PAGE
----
On May 10th, 2017, the 5th National GrandRally in Washington, DC, brought grandparents and relative caregivers together from across the U.S. in order to lift up the critical role all caregivers play in providing safe and loving families for children.

According to the official GrandRally 2017 website, the purpose of the National GrandRally is to “elevate the critical role grandparents and other relatives play in providing safe, loving, permanent families for children and the policy changes needed to effectively support them while building and strengthening a community of hope.” The 90 minute GrandRally on Capitol Hill effectively does this by featuring Members of Congress, successful caregivers and children in grandfamilies. It also highlights key advocacy messages relevant to a new Congress and Administration.

Sisters of Charity Foundation of South Carolina staff traveled with Foundation grantee Helping and Lending Outreach Support (HALOS), a Charleston based organization dedicated to providing support and advocacy to abused and neglected children and kinship caregivers, and 20 South Carolina caregivers to attend the rally and visit with state policy makers.

In South Carolina, over 50,000 grandparents have primary responsibility for their grandchildren. There is also the growing number of extended family members or close family friends who care for a relative’s child. This practice is often referred to as kinship care and, in recent years has become known as a better alternative than placing children in the foster care system. However, many kinship families face obstacles and challenges due to the unanticipated responsibility of grandparents and other relatives having to raise a child. An alarming amount of kin caregivers experience poverty or are considered low income.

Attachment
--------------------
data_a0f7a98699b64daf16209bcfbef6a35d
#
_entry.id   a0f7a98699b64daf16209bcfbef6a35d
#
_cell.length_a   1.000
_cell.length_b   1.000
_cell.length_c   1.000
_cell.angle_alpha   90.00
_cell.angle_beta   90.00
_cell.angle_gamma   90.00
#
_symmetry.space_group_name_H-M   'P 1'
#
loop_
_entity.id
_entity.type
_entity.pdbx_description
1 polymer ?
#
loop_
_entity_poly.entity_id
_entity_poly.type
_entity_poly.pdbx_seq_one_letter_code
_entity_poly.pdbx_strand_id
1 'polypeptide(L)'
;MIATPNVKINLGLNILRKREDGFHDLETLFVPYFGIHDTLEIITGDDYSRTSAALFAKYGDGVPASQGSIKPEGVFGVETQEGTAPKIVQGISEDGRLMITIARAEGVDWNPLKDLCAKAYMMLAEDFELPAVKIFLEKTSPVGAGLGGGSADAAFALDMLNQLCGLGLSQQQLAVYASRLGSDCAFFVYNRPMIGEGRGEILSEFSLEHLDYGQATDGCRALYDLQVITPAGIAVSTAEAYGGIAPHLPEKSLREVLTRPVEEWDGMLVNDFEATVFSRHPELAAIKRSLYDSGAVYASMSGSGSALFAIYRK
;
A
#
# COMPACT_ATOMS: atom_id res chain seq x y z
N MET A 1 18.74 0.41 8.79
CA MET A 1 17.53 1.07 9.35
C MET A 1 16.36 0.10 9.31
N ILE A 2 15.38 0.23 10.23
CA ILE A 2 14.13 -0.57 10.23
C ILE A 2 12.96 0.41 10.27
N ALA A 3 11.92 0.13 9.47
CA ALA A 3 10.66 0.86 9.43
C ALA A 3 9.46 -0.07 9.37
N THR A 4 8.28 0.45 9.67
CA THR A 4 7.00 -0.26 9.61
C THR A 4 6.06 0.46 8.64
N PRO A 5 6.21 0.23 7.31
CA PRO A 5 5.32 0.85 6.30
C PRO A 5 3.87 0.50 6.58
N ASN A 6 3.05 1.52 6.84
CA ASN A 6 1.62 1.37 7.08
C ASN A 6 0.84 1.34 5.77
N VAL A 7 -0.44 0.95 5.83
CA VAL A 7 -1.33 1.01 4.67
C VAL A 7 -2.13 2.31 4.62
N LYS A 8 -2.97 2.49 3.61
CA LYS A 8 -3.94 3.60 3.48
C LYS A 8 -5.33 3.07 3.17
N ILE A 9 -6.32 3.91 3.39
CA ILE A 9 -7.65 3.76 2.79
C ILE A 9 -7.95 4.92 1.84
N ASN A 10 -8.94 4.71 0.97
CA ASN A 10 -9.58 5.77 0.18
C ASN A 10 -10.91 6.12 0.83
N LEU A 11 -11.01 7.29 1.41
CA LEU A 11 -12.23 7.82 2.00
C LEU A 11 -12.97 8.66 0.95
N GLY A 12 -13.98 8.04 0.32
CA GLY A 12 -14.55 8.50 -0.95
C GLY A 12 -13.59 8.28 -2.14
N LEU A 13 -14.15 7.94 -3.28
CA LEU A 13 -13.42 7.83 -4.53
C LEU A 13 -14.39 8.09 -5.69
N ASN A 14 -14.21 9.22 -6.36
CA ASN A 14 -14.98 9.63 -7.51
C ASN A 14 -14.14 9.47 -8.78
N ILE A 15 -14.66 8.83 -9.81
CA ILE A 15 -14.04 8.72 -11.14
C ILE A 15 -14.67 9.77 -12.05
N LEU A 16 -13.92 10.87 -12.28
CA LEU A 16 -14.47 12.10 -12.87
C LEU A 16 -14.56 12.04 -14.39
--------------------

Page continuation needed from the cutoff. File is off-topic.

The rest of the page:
On the seven-hour bus ride to D.C., members of HALOS staff and the Foundation team worked with caregivers to create their stories for the policy makers that they hope to educate.  Not only did the caregivers share their personal journeys to being a kinship care provider, but they also highlighted essential federal policies and programs that must be strengthened to effectively support kinship families while building a community of hope. Each caregiver had a few minutes to share their journey and hopes for the future of kinship care.

Though each caregiver’s story differs, they all share the same threads: keeping family together and children out of foster care, the struggle to make ends meet as retired individuals on fixed incomes, and not a one of them would hesitate to do it again if asked.

The group from S.C. met with staffers from Senator Lindsey Graham’s office, staffers from Representatives James E. Clyburn’s office and with a staff from Senator Tim Scott’s office as well as Scott himself, for a brief meet and greet. The caregivers were well-received and provided essential information to our legislators.

To learn more about South Carolina’s specific data and programs serving kinship families, read these grandfacts produced by grandfamilies.org with the support of the Sisters of Charity Foundation of South Carolina.